I realized this, because I talk to a lot of students for my job. At first I thought it was a fluke, that I was just lucky and picking students to interview that were interesting and interested in the world around them, then I realized that every single student I’ve talked to have involved themselves somehow in the community and the city. They’re doing theatre, and all kinds of stuff. 
Yeah. There’s a huge pile of artwork here in my office as you can see. I gave my students an extra credit assignment which was, “draw a picture of the materials from class, and I’ll give you extra credit.” And they did all of this! I was expecting single pieces of paper, but they did scrolls, and massive posters, and even paper art projects. There’s so much enthusiasm here. They’re all from different countries. They might have grown up in Sweden and lived in Africa and South America. They speak 10 languages. They’re already smarter than I am.
Speaking of involvement in exciting activities in the greater Shanghai community, can you talk about how you got involved with Cirque les Soir? 
I got into circus when I was in graduate school. I was a dancer growing up and a dance minor in college. Then I got to graduate school and dropped dance as an attempt to get serious about academics, but then I found myself bored. I also don’t like the gym so I wasn’t getting any exercise. I found a studio in a warehouse in Detroit, which was a great space for hanging and rigging a lot of circus equipment. I started going on Sundays to take classes on silks and trapeze. Before I moved here, I spent a summer doing it intensively in New York. When I came here, I thought “I’m leaving it behind!” After a month or two, I found myself very antsy. I looked for a place to take classes, but found out this company was opening, so I auditioned. Then they hired me.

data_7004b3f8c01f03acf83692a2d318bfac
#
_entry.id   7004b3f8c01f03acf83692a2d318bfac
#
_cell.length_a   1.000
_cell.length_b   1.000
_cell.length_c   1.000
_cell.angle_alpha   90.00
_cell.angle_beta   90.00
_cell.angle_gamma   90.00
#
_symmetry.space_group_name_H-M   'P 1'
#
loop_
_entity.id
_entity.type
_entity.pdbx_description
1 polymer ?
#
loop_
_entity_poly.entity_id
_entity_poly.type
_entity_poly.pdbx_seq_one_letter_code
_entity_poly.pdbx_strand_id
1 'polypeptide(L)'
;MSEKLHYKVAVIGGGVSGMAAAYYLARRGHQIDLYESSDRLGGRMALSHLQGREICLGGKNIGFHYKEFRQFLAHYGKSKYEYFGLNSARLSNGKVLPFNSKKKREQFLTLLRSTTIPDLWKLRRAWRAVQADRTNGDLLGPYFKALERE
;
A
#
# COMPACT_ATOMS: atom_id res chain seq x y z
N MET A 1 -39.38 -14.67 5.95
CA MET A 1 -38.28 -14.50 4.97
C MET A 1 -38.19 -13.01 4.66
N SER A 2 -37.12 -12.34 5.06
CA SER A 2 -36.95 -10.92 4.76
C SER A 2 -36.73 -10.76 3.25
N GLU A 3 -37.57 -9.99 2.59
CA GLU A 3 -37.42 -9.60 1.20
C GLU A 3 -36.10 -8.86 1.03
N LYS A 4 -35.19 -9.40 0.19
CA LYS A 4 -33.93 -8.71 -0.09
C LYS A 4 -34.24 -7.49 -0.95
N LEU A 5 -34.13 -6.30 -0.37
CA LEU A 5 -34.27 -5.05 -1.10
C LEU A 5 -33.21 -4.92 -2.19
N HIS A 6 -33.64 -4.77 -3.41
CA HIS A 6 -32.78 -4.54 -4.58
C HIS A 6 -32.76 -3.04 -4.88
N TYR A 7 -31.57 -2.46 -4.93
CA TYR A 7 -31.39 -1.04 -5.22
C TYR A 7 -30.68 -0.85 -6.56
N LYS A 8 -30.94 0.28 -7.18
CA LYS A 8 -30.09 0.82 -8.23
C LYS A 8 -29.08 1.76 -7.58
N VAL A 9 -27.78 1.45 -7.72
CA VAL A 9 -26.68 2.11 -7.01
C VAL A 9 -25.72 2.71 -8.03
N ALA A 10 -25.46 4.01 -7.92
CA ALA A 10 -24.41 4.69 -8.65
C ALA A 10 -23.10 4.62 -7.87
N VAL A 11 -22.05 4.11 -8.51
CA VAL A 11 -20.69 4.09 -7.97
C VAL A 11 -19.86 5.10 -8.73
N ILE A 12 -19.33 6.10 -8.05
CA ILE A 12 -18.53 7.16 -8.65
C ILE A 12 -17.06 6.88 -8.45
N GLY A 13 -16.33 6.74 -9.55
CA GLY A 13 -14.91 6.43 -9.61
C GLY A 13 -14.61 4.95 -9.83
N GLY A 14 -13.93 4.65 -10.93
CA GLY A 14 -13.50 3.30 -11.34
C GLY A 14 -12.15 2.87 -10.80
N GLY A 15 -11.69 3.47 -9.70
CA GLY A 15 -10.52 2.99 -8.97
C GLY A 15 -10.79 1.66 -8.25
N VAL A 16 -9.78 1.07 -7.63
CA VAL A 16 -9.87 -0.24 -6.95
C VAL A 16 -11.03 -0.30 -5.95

Last question, what’s your best memory of your time here? 
I’m thinking of something that happened today. For all my exams in my classes my rule is that the highest score becomes the full score. So if the highest grade is 95%, then 95% becomes 100% and everyone gets a bump up. We study cooperation and collective action problems in my class. Since I’ve been teaching, I’ve told my students that if everyone gets a 50% on their exam, then 50% is the new 100%. So if you follow that to its logical conclusion, if everyone can agree to turn in a blank exam, then everyone gets 100%. But if one person answers one question, then everyone else fails. I’ve challenged my students at Carnegie Mellon to this, and no one ever has, but today, my class did it.
Basically, my students didn’t take the final exam, but for them to arrive at the point of actually pulling it off, they had to internalize all of the concepts we learned when we were talking about international cooperation. We’ve been discussing how to get countries to agree to a treaty or a ceasefire or a disarmament when everyone has an incentive to be the person who breaks the agreement. We spent a lot of time talking about why treaties between, like, Israel and Palestine keep failing. I figure if we sent students out into the world that have internalized these concepts, then it’s a net positive. My hope is that they’ll always remember this exam, but they probably won’t remember some of the ones they actually did.
At NYU Shanghai we’ve always said that we’re pioneers and we’re doing all these innovative things, so that’s why I like this story, because it shows that the students that come here really aren’t just ordinary college students. You don’t come here unless you’re up for some kind of risk. Even if you’ve grown up in Shanghai, coming to this school is kind of experimental and adventurous. So I shouldn’t be surprised that this group is the one that would pull it off. It’s a perfectly international group too. It’s a very nice example of what is cool about this school. I might find out that Jeff Lehman is mad at me though.